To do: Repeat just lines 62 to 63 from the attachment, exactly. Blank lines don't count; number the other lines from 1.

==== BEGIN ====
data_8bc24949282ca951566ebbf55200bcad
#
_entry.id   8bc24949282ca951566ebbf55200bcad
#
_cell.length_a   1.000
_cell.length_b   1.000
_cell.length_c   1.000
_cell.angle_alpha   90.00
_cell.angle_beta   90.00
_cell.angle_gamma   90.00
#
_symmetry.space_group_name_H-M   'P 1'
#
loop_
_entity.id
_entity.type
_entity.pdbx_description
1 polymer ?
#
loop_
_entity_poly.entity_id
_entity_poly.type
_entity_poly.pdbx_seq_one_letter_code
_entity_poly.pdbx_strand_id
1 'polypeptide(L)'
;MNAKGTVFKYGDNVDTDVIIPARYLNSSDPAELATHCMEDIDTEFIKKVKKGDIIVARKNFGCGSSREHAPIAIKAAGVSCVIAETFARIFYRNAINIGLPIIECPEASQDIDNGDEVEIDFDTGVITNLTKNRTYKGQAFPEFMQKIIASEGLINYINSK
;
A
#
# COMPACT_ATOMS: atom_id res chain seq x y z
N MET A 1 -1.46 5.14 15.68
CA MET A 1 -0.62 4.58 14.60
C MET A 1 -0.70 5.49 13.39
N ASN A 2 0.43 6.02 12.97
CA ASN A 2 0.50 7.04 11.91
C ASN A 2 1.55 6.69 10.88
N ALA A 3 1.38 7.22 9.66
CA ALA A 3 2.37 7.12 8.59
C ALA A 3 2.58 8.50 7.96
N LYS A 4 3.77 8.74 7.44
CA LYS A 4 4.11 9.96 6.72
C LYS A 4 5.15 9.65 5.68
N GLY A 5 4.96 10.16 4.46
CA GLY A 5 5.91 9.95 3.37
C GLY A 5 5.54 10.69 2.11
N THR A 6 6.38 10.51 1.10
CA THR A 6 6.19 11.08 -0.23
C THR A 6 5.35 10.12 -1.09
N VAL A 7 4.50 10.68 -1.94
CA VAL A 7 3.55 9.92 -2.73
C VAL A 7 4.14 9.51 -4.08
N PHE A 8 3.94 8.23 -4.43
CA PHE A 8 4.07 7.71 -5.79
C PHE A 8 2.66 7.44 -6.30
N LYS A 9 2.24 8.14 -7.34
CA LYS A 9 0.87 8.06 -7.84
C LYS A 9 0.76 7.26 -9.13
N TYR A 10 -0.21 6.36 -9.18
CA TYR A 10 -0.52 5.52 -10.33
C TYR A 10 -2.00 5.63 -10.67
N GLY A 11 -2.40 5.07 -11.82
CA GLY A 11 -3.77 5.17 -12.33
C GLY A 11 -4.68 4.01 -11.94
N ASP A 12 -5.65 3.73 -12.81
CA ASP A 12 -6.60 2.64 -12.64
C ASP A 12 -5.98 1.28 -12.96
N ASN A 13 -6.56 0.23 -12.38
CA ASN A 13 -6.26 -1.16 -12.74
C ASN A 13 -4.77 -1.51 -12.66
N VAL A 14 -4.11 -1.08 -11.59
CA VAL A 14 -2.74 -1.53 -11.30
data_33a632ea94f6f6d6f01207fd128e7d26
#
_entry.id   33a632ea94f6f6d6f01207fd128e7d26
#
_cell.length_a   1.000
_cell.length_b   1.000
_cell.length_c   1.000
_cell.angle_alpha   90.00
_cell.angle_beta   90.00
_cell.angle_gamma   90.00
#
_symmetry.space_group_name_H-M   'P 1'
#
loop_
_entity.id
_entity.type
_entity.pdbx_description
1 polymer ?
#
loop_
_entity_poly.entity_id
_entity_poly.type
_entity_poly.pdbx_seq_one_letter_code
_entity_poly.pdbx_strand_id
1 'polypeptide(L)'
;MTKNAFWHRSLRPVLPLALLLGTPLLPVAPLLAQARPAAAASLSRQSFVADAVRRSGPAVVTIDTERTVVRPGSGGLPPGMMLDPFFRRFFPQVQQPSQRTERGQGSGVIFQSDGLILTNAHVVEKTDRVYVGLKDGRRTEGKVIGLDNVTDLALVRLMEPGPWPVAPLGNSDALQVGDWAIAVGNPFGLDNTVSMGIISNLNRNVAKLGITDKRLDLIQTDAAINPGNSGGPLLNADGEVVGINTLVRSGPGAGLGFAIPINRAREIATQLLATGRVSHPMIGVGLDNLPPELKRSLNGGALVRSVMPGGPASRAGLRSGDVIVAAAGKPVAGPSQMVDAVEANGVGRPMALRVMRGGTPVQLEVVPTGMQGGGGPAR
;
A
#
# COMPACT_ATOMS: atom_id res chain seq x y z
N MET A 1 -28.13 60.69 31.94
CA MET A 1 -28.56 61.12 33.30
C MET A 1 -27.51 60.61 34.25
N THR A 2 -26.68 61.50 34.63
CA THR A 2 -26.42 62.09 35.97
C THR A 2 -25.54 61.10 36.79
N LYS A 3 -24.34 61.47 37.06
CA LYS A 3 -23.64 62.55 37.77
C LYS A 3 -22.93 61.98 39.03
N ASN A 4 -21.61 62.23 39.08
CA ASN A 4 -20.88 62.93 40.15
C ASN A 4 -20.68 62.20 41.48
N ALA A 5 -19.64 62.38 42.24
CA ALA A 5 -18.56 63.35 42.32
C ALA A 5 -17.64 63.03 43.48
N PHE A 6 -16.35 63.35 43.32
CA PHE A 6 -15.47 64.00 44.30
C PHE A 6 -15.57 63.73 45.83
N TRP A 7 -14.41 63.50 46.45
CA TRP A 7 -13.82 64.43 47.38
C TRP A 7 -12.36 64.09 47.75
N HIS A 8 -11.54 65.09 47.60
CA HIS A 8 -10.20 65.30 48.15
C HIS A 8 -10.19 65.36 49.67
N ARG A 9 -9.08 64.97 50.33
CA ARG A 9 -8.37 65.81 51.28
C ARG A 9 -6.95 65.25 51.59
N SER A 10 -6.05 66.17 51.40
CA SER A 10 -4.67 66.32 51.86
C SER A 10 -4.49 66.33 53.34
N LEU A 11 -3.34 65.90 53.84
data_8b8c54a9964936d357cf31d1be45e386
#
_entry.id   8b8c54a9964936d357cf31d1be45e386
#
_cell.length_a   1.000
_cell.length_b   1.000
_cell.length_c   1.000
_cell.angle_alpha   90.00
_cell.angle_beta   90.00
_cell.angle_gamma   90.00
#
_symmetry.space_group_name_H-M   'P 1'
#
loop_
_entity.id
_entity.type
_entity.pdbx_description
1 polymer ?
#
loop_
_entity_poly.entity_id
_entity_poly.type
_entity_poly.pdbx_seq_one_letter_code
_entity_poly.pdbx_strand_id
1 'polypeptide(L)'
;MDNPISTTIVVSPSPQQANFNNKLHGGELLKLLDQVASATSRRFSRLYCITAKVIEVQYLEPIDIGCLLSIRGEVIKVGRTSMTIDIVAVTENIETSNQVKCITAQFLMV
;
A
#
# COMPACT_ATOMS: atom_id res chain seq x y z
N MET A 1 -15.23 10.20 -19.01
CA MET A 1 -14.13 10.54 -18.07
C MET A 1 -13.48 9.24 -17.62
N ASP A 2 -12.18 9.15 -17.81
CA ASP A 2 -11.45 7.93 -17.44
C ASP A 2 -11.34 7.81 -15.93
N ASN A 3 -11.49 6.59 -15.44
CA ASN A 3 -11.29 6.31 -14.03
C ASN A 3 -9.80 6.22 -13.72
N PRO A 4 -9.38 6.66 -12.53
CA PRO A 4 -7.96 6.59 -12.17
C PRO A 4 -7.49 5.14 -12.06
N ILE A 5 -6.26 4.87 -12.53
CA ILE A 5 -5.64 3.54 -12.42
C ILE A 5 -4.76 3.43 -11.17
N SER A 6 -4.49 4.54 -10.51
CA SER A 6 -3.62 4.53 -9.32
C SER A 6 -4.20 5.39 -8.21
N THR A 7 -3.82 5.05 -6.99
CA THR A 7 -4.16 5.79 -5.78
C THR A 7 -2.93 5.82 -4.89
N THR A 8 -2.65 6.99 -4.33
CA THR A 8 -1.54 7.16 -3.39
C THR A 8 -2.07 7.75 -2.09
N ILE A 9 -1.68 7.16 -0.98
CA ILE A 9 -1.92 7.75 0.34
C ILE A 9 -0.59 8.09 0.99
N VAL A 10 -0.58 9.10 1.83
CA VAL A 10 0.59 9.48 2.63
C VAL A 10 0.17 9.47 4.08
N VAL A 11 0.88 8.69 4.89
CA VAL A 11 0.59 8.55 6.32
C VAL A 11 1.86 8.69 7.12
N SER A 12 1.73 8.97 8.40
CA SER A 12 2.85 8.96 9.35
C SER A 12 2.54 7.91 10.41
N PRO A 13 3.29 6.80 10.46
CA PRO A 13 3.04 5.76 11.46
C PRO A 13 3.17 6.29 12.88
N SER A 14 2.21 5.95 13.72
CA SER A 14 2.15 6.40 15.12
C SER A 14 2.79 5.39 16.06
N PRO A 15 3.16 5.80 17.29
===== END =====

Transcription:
CA GLY A 11 -3.77 5.17 -12.33
C GLY A 11 -4.68 4.01 -11.94